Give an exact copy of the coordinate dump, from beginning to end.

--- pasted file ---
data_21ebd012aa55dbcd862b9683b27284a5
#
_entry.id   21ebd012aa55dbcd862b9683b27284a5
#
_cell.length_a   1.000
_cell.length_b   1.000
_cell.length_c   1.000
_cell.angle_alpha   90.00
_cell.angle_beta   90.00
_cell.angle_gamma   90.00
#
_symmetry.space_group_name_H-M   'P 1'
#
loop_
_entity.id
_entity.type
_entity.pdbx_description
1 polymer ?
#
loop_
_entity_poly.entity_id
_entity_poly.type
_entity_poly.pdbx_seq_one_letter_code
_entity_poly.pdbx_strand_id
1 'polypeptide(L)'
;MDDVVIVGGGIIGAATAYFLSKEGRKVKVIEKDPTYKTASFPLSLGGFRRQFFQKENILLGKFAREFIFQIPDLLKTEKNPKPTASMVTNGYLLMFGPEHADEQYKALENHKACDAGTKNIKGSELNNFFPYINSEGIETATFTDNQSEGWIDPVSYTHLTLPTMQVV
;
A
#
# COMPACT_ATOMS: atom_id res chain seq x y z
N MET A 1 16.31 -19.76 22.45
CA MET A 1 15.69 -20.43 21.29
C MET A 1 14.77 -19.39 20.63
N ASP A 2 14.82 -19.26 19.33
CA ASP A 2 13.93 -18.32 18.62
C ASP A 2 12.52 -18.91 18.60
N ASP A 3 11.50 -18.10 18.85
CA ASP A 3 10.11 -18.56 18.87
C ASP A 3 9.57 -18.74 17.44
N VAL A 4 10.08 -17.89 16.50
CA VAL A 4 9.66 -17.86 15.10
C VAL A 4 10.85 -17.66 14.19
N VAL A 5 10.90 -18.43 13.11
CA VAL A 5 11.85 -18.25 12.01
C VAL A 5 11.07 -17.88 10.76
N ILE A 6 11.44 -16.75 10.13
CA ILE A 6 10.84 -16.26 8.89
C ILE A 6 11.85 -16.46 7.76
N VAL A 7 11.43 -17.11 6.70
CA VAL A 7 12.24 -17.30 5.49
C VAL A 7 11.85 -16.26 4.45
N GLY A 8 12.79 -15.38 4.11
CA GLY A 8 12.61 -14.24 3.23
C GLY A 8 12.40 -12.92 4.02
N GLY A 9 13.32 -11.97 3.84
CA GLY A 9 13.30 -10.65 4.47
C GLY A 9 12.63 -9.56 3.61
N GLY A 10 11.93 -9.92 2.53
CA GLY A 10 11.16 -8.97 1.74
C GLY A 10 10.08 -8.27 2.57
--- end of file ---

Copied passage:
data_21ebd012aa55dbcd862b9683b27284a5
#
_entry.id   21ebd012aa55dbcd862b9683b27284a5
#
_cell.length_a   1.000
_cell.length_b   1.000
_cell.length_c   1.000
_cell.angle_alpha   90.00
_cell.angle_beta   90.00
_cell.angle_gamma   90.00
#
_symmetry.space_group_name_H-M   'P 1'
#
loop_
_entity.id
_entity.type
_entity.pdbx_description
1 polymer ?
#
loop_
_entity_poly.entity_id
_entity_poly.type
_entity_poly.pdbx_seq_one_letter_code
_entity_poly.pdbx_strand_id
1 'polypeptide(L)'
;MDDVVIVGGGIIGAATAYFLSKEGRKVKVIEKDPTYKTASFPLSLGGFRRQFFQKENILLGKFAREFIFQIPDLLKTEKNPKPTASMVTNGYLLMFGPEHADEQYKALENHKACDAGTKNIKGSELNNFFPYINSEGIETATFTDNQSEGWIDPVSYTHLTLPTMQVV
;
A
#
# COMPACT_ATOMS: atom_id res chain seq x y z
N MET A 1 16.31 -19.76 22.45
CA MET A 1 15.69 -20.43 21.29
C MET A 1 14.77 -19.39 20.63
N ASP A 2 14.82 -19.26 19.33
CA ASP A 2 13.93 -18.32 18.62
C ASP A 2 12.52 -18.91 18.60
N ASP A 3 11.50 -18.10 18.85
CA ASP A 3 10.11 -18.56 18.87
C ASP A 3 9.57 -18.74 17.44
N VAL A 4 10.08 -17.89 16.50
CA VAL A 4 9.66 -17.86 15.10
C VAL A 4 10.85 -17.66 14.19
N VAL A 5 10.90 -18.43 13.11
CA VAL A 5 11.85 -18.25 12.01
C VAL A 5 11.07 -17.88 10.76
N ILE A 6 11.44 -16.75 10.13
CA ILE A 6 10.84 -16.26 8.89
C ILE A 6 11.85 -16.46 7.76
N VAL A 7 11.43 -17.11 6.70
CA VAL A 7 12.24 -17.30 5.49
C VAL A 7 11.85 -16.26 4.45
N GLY A 8 12.79 -15.38 4.11
CA GLY A 8 12.61 -14.24 3.23
C GLY A 8 12.40 -12.92 4.02
N GLY A 9 13.32 -11.97 3.84
CA GLY A 9 13.30 -10.65 4.47
C GLY A 9 12.63 -9.56 3.61
N GLY A 10 11.93 -9.92 2.53
CA GLY A 10 11.16 -8.97 1.74
C GLY A 10 10.08 -8.27 2.57